Drafting and Amending Ordinances

Presentation given by Gary Cornell, AICP of Jordan, Jones & Goulding Inc.
during the Summer 2008 GAZA conference.

Why update a Zoning Ordinance?

  • New Comprehensive Plan
  • Changing development trends
  • Chainging state/federal regulations
  • Local updates to Land Use Map(s)
  • Legal challenges
  • Many piecemeal amendments
  • Awkward document formate
  • Weak/unenforceable standards
  • Outdated/conflicting terminology and standards
  • Wordy/bureaucratic language

Examples of Text Issues

  • Vagueness – “landscaping shall be sufficient to enhance the overall site appearance”
  • Archaic terms – “trailers”, “drive-in theater”
  • Lack of enforceability – “may be required”
  • Wordiness – “any”, “all”, “each”, “every”

Innovative Land Use Controls

  • Unified Development Ordinance: consolidates multiple development ordinances into a coordinated format (can include Zoning, Use standards, Subdivision development standards, Environmental protection, Public improvements standards, Signs, Buffers and Landscaping)
  • Streamlining and Web-based Applications: correct out-of-date and confusing aspects of current codes and procedures for customers/developers, improve efficiency of code administration. Best Practice tools include an administrative manual, flow charts and checklists, customer newsletter, interagency plan review committee, and web-based tools for codes and permits.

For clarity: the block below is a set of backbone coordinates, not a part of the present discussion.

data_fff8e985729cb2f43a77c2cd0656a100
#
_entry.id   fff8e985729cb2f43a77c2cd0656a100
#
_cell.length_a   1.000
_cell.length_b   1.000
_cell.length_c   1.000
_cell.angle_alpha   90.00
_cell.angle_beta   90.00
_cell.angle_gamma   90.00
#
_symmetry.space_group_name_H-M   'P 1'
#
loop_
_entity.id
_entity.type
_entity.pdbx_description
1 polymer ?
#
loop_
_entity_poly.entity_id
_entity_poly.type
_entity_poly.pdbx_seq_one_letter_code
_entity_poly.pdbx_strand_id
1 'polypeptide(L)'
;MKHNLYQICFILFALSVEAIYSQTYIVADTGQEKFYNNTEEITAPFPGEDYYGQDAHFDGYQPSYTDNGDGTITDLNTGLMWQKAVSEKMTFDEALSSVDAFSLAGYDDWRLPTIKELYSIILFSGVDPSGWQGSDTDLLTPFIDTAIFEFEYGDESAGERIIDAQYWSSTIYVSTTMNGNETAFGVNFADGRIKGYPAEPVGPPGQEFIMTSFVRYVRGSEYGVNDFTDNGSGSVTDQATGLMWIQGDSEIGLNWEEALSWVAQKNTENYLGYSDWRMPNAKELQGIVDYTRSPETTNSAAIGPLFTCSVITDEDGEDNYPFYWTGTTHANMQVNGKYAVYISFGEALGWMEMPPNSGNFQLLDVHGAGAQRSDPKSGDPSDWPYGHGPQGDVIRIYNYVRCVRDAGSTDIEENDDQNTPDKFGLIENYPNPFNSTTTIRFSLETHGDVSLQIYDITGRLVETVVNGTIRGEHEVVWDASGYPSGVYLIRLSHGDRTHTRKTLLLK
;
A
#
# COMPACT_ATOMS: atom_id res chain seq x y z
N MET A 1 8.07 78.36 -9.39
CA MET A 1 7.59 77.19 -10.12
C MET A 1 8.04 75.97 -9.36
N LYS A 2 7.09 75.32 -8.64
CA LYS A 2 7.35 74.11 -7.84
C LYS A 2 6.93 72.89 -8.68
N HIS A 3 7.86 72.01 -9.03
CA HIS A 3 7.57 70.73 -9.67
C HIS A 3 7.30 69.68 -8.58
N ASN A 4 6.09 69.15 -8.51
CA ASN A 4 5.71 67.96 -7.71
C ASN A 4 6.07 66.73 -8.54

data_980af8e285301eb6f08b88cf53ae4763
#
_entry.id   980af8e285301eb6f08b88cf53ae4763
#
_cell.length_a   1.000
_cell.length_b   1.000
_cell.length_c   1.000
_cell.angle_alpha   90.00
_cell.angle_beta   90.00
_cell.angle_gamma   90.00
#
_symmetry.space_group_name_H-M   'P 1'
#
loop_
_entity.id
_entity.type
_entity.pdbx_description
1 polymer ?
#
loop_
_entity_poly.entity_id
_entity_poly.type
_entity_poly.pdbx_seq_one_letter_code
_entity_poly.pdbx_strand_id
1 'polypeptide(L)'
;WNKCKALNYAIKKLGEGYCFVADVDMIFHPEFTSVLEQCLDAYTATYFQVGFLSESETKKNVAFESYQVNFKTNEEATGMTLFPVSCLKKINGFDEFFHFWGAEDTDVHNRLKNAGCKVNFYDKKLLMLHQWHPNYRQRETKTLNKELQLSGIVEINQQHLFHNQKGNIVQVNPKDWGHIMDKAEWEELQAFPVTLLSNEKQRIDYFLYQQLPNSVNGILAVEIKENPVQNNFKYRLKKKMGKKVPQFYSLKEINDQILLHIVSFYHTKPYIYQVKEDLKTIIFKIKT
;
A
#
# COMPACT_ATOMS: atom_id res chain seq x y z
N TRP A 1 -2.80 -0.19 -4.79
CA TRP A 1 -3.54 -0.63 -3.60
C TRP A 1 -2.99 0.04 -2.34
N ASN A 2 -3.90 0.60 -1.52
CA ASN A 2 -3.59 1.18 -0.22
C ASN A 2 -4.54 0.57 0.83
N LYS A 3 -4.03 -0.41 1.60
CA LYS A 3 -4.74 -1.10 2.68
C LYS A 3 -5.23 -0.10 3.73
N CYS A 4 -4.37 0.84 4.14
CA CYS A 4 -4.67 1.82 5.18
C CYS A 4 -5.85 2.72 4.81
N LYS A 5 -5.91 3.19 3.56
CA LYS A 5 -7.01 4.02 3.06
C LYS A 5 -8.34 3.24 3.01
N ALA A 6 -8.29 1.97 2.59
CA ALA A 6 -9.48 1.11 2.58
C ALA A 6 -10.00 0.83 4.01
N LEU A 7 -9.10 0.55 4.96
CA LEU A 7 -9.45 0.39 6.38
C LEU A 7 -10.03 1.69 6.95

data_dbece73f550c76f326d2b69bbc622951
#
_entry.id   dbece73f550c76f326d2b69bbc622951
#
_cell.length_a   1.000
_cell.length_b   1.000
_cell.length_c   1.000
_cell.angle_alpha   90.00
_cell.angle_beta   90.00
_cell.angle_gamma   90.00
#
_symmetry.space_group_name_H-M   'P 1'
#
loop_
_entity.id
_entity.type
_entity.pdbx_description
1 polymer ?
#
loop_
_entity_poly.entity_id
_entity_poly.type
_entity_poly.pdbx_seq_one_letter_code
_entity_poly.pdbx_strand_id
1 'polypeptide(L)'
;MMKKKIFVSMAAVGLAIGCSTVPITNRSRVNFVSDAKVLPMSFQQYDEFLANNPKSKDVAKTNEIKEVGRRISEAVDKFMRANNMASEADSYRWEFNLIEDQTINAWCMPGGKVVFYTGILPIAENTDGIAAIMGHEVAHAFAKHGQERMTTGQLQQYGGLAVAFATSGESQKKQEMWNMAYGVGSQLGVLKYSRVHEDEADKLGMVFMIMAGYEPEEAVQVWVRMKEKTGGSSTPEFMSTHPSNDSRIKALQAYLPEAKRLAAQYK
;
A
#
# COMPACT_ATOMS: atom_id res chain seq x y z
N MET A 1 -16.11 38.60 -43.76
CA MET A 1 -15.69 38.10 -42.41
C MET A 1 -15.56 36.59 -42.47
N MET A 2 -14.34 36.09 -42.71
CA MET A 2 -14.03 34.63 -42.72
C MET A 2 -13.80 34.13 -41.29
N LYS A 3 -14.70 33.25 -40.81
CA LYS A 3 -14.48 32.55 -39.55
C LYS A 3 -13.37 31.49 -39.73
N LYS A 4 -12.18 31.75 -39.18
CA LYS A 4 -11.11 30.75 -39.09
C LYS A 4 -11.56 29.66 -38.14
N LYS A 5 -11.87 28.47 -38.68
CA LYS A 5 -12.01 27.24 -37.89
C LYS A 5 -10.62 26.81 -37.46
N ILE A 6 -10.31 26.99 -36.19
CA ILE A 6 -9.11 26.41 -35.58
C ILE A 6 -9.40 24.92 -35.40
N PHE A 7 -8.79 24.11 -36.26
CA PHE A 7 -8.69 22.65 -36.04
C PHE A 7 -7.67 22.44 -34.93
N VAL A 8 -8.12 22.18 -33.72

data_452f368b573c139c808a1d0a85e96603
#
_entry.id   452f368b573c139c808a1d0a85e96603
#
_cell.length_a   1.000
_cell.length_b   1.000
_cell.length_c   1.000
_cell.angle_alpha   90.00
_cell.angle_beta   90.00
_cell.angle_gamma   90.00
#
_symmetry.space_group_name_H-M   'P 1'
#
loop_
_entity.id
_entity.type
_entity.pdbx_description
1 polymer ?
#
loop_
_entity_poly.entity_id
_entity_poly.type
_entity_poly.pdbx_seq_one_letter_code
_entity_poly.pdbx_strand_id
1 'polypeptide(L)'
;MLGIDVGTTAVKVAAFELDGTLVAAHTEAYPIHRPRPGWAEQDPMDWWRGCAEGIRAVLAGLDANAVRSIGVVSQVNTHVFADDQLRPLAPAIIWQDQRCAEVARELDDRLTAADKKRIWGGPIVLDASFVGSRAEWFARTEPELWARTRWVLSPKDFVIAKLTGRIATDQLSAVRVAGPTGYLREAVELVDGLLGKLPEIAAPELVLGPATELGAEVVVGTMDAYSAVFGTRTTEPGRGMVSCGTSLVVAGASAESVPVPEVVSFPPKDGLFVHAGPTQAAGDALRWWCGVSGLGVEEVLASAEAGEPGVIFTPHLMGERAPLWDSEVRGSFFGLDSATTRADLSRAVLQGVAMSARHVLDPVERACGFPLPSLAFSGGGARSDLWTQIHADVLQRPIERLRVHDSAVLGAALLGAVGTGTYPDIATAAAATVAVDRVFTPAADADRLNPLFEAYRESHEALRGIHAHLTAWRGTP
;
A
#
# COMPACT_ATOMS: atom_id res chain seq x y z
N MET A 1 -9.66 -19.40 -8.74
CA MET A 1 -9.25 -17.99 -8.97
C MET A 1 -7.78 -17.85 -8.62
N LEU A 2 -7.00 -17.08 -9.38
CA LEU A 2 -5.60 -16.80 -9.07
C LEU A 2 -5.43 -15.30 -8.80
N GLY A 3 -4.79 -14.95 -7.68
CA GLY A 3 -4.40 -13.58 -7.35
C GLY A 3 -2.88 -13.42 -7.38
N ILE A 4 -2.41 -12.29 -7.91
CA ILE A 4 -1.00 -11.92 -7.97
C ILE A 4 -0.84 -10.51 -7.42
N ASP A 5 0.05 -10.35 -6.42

• Character Area Districts: areas that have visual or functional character, a unique or unusual sense of identity, based on the Future Development Map and Comprehensive Plan.
  • Mixed-Use Development: combination of complementary uses, designed to be walkable and pedestrian-oriented.
  • Traditional Neighborhoods: mixture of housing types, sizes, and prices. Walkable density, low-intensity mixed-use, grid street patterns, narrow streets and alleys, on-street parking, formal open spaces, sidewalk and streetscape.
  • Overlay Zoning Districts: underlying zoning of an area remains, provides extra design standards or other regulations based on site-specific goals (historic preservation, economic development, natural resources, gateway corridor)
  • Performance-based Land Use Controls: consider setback vs. noise levels, lot size vs. density, environmental impact, public facility access/impact, design/compatibility
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